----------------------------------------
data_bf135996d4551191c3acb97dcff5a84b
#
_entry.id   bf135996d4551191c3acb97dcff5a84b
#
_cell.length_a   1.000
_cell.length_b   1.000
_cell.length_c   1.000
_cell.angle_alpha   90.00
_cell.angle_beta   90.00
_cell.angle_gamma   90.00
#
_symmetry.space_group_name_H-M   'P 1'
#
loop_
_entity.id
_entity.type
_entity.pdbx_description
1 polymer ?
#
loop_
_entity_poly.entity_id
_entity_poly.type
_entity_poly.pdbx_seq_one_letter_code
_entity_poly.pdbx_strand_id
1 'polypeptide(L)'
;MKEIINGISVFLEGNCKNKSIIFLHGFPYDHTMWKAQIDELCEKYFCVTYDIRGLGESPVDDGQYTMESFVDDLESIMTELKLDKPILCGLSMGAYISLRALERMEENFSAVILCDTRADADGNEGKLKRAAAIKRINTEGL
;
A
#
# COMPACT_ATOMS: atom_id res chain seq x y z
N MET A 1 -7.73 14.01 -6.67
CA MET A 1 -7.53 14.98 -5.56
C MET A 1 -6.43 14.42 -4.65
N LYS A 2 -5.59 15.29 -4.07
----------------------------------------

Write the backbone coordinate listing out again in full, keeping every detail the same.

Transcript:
data_bf135996d4551191c3acb97dcff5a84b
#
_entry.id   bf135996d4551191c3acb97dcff5a84b
#
_cell.length_a   1.000
_cell.length_b   1.000
_cell.length_c   1.000
_cell.angle_alpha   90.00
_cell.angle_beta   90.00
_cell.angle_gamma   90.00
#
_symmetry.space_group_name_H-M   'P 1'
#
loop_
_entity.id
_entity.type
_entity.pdbx_description
1 polymer ?
#
loop_
_entity_poly.entity_id
_entity_poly.type
_entity_poly.pdbx_seq_one_letter_code
_entity_poly.pdbx_strand_id
1 'polypeptide(L)'
;MKEIINGISVFLEGNCKNKSIIFLHGFPYDHTMWKAQIDELCEKYFCVTYDIRGLGESPVDDGQYTMESFVDDLESIMTELKLDKPILCGLSMGAYISLRALERMEENFSAVILCDTRADADGNEGKLKRAAAIKRINTEGL
;
A
#
# COMPACT_ATOMS: atom_id res chain seq x y z
N MET A 1 -7.73 14.01 -6.67
CA MET A 1 -7.53 14.98 -5.56
C MET A 1 -6.43 14.42 -4.65
N LYS A 2 -5.59 15.29 -4.07